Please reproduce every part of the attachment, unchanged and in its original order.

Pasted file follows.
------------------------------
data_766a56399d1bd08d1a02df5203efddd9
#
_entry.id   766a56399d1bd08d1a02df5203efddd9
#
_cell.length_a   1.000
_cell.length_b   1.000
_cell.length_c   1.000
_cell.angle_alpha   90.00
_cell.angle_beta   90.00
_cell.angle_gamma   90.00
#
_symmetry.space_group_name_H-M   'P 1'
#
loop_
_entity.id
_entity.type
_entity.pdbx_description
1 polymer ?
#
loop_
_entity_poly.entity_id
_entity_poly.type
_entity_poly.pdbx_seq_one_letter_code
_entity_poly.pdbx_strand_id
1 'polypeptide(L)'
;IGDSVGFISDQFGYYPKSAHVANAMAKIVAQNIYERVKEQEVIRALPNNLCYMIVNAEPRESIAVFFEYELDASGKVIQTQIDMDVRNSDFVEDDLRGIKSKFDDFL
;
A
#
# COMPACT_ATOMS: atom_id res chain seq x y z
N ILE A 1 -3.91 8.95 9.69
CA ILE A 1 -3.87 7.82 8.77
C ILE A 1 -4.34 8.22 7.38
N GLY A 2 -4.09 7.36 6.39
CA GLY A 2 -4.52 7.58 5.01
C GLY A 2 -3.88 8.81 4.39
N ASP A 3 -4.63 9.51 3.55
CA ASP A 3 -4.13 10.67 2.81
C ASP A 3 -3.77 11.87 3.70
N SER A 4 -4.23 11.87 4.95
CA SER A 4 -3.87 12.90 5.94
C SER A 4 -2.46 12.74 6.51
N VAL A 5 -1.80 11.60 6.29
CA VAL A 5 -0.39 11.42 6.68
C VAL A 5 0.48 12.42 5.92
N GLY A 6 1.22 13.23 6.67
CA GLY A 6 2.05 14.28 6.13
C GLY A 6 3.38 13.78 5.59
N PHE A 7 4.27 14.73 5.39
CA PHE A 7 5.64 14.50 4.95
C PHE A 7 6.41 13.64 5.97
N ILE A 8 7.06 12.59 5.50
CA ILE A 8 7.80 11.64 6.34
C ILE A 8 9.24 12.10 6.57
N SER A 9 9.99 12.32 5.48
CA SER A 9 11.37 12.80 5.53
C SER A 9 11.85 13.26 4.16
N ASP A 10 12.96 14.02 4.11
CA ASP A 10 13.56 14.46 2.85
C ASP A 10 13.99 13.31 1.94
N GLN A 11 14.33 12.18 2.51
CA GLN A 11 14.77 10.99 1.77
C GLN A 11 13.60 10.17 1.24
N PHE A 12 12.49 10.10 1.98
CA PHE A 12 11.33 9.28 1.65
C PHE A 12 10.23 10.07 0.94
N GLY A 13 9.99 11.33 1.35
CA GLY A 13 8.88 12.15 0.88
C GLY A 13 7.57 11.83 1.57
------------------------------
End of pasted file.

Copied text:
data_766a56399d1bd08d1a02df5203efddd9
#
_entry.id   766a56399d1bd08d1a02df5203efddd9
#
_cell.length_a   1.000
_cell.length_b   1.000
_cell.length_c   1.000
_cell.angle_alpha   90.00
_cell.angle_beta   90.00
_cell.angle_gamma   90.00
#
_symmetry.space_group_name_H-M   'P 1'
#
loop_
_entity.id
_entity.type
_entity.pdbx_description
1 polymer ?
#
loop_
_entity_poly.entity_id
_entity_poly.type
_entity_poly.pdbx_seq_one_letter_code
_entity_poly.pdbx_strand_id
1 'polypeptide(L)'
;IGDSVGFISDQFGYYPKSAHVANAMAKIVAQNIYERVKEQEVIRALPNNLCYMIVNAEPRESIAVFFEYELDASGKVIQTQIDMDVRNSDFVEDDLRGIKSKFDDFL
;
A
#
# COMPACT_ATOMS: atom_id res chain seq x y z
N ILE A 1 -3.91 8.95 9.69
CA ILE A 1 -3.87 7.82 8.77
C ILE A 1 -4.34 8.22 7.38
N GLY A 2 -4.09 7.36 6.39
CA GLY A 2 -4.52 7.58 5.01
C GLY A 2 -3.88 8.81 4.39
N ASP A 3 -4.63 9.51 3.55
CA ASP A 3 -4.13 10.67 2.81
C ASP A 3 -3.77 11.87 3.70
N SER A 4 -4.23 11.87 4.95
CA SER A 4 -3.87 12.90 5.94
C SER A 4 -2.46 12.74 6.51
N VAL A 5 -1.80 11.60 6.29
CA VAL A 5 -0.39 11.42 6.68
C VAL A 5 0.48 12.42 5.92
N GLY A 6 1.22 13.23 6.67
CA GLY A 6 2.05 14.28 6.13
C GLY A 6 3.38 13.78 5.59
N PHE A 7 4.27 14.73 5.39
CA PHE A 7 5.64 14.50 4.95
C PHE A 7 6.41 13.64 5.97
N ILE A 8 7.06 12.59 5.50
CA ILE A 8 7.80 11.64 6.34
C ILE A 8 9.24 12.10 6.57
N SER A 9 9.99 12.32 5.48
CA SER A 9 11.37 12.80 5.53
C SER A 9 11.85 13.26 4.16
N ASP A 10 12.96 14.02 4.11
CA ASP A 10 13.56 14.46 2.85
C ASP A 10 13.99 13.31 1.94
N GLN A 11 14.33 12.18 2.51
CA GLN A 11 14.77 10.99 1.77
C GLN A 11 13.60 10.17 1.24
N PHE A 12 12.49 10.10 1.98
CA PHE A 12 11.33 9.28 1.65
C PHE A 12 10.23 10.07 0.94
N GLY A 13 9.99 11.33 1.35
CA GLY A 13 8.88 12.15 0.88
C GLY A 13 7.57 11.83 1.57